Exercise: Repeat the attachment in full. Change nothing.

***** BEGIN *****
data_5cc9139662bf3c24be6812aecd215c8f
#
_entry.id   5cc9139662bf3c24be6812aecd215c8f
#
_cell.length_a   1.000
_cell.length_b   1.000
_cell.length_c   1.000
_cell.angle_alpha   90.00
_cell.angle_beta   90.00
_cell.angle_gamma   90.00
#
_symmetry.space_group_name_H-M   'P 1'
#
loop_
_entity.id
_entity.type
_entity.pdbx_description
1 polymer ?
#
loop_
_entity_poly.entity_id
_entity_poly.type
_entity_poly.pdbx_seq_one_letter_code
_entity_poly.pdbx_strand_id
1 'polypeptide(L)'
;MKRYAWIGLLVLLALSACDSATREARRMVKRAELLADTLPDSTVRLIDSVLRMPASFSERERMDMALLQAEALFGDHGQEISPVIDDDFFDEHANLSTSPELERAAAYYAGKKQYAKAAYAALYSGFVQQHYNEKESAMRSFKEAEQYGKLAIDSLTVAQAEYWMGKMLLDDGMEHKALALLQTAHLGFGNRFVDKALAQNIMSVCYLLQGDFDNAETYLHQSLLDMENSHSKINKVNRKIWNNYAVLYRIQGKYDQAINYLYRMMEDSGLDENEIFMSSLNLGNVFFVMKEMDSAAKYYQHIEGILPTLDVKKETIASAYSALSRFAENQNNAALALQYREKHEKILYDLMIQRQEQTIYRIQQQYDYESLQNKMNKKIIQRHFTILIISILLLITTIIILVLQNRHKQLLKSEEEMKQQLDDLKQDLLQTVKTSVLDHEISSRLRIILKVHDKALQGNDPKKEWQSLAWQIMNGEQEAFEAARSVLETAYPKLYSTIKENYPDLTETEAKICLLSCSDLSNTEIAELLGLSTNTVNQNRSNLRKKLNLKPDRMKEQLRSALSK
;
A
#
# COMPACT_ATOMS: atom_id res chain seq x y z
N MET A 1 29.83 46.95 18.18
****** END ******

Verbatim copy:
data_5cc9139662bf3c24be6812aecd215c8f
#
_entry.id   5cc9139662bf3c24be6812aecd215c8f
#
_cell.length_a   1.000
_cell.length_b   1.000
_cell.length_c   1.000
_cell.angle_alpha   90.00
_cell.angle_beta   90.00
_cell.angle_gamma   90.00
#
_symmetry.space_group_name_H-M   'P 1'
#
loop_
_entity.id
_entity.type
_entity.pdbx_description
1 polymer ?
#
loop_
_entity_poly.entity_id
_entity_poly.type
_entity_poly.pdbx_seq_one_letter_code
_entity_poly.pdbx_strand_id
1 'polypeptide(L)'
;MKRYAWIGLLVLLALSACDSATREARRMVKRAELLADTLPDSTVRLIDSVLRMPASFSERERMDMALLQAEALFGDHGQEISPVIDDDFFDEHANLSTSPELERAAAYYAGKKQYAKAAYAALYSGFVQQHYNEKESAMRSFKEAEQYGKLAIDSLTVAQAEYWMGKMLLDDGMEHKALALLQTAHLGFGNRFVDKALAQNIMSVCYLLQGDFDNAETYLHQSLLDMENSHSKINKVNRKIWNNYAVLYRIQGKYDQAINYLYRMMEDSGLDENEIFMSSLNLGNVFFVMKEMDSAAKYYQHIEGILPTLDVKKETIASAYSALSRFAENQNNAALALQYREKHEKILYDLMIQRQEQTIYRIQQQYDYESLQNKMNKKIIQRHFTILIISILLLITTIIILVLQNRHKQLLKSEEEMKQQLDDLKQDLLQTVKTSVLDHEISSRLRIILKVHDKALQGNDPKKEWQSLAWQIMNGEQEAFEAARSVLETAYPKLYSTIKENYPDLTETEAKICLLSCSDLSNTEIAELLGLSTNTVNQNRSNLRKKLNLKPDRMKEQLRSALSK
;
A
#
# COMPACT_ATOMS: atom_id res chain seq x y z
N MET A 1 29.83 46.95 18.18